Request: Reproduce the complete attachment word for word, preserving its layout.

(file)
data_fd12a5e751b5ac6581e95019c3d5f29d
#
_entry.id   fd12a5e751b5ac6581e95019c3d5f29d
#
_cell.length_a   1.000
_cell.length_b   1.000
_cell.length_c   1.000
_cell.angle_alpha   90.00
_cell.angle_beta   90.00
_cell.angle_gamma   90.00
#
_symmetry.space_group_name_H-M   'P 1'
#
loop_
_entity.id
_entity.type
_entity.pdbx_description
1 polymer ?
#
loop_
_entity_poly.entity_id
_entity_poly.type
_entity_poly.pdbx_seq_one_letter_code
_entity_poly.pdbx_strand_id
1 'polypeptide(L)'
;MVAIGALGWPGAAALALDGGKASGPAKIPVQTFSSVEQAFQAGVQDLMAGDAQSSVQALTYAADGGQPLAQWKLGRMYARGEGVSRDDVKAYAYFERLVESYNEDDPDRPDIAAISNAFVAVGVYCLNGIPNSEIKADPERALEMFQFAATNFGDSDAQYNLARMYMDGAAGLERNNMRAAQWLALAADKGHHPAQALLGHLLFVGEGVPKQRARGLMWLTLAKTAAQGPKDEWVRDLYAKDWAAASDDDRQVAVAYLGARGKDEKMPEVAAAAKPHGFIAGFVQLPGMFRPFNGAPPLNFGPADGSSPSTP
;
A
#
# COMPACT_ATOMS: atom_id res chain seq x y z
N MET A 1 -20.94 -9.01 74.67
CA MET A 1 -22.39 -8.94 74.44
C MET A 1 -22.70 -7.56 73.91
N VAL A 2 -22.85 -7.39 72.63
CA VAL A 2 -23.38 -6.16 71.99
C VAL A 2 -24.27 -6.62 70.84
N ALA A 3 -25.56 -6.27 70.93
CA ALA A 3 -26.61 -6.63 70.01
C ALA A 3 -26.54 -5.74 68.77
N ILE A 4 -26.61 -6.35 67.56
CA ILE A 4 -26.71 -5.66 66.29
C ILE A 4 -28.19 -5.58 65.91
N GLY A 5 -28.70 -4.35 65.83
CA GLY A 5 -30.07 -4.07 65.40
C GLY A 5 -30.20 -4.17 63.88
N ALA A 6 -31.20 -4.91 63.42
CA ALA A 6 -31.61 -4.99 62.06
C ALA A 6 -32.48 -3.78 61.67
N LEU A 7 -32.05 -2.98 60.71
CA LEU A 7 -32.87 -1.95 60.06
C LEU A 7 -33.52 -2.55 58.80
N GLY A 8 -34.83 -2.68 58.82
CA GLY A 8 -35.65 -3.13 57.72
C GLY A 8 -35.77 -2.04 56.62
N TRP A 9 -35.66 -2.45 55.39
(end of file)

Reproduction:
data_fd12a5e751b5ac6581e95019c3d5f29d
#
_entry.id   fd12a5e751b5ac6581e95019c3d5f29d
#
_cell.length_a   1.000
_cell.length_b   1.000
_cell.length_c   1.000
_cell.angle_alpha   90.00
_cell.angle_beta   90.00
_cell.angle_gamma   90.00
#
_symmetry.space_group_name_H-M   'P 1'
#
loop_
_entity.id
_entity.type
_entity.pdbx_description
1 polymer ?
#
loop_
_entity_poly.entity_id
_entity_poly.type
_entity_poly.pdbx_seq_one_letter_code
_entity_poly.pdbx_strand_id
1 'polypeptide(L)'
;MVAIGALGWPGAAALALDGGKASGPAKIPVQTFSSVEQAFQAGVQDLMAGDAQSSVQALTYAADGGQPLAQWKLGRMYARGEGVSRDDVKAYAYFERLVESYNEDDPDRPDIAAISNAFVAVGVYCLNGIPNSEIKADPERALEMFQFAATNFGDSDAQYNLARMYMDGAAGLERNNMRAAQWLALAADKGHHPAQALLGHLLFVGEGVPKQRARGLMWLTLAKTAAQGPKDEWVRDLYAKDWAAASDDDRQVAVAYLGARGKDEKMPEVAAAAKPHGFIAGFVQLPGMFRPFNGAPPLNFGPADGSSPSTP
;
A
#
# COMPACT_ATOMS: atom_id res chain seq x y z
N MET A 1 -20.94 -9.01 74.67
CA MET A 1 -22.39 -8.94 74.44
C MET A 1 -22.70 -7.56 73.91
N VAL A 2 -22.85 -7.39 72.63
CA VAL A 2 -23.38 -6.16 71.99
C VAL A 2 -24.27 -6.62 70.84
N ALA A 3 -25.56 -6.27 70.93
CA ALA A 3 -26.61 -6.63 70.01
C ALA A 3 -26.54 -5.74 68.77
N ILE A 4 -26.61 -6.35 67.56
CA ILE A 4 -26.71 -5.66 66.29
C ILE A 4 -28.19 -5.58 65.91
N GLY A 5 -28.70 -4.35 65.83
CA GLY A 5 -30.07 -4.07 65.40
C GLY A 5 -30.20 -4.17 63.88
N ALA A 6 -31.20 -4.91 63.42
CA ALA A 6 -31.61 -4.99 62.06
C ALA A 6 -32.48 -3.78 61.67
N LEU A 7 -32.05 -2.98 60.71
CA LEU A 7 -32.87 -1.95 60.06
C LEU A 7 -33.52 -2.55 58.80
N GLY A 8 -34.83 -2.68 58.82
CA GLY A 8 -35.65 -3.13 57.72
C GLY A 8 -35.77 -2.04 56.62
N TRP A 9 -35.66 -2.45 55.39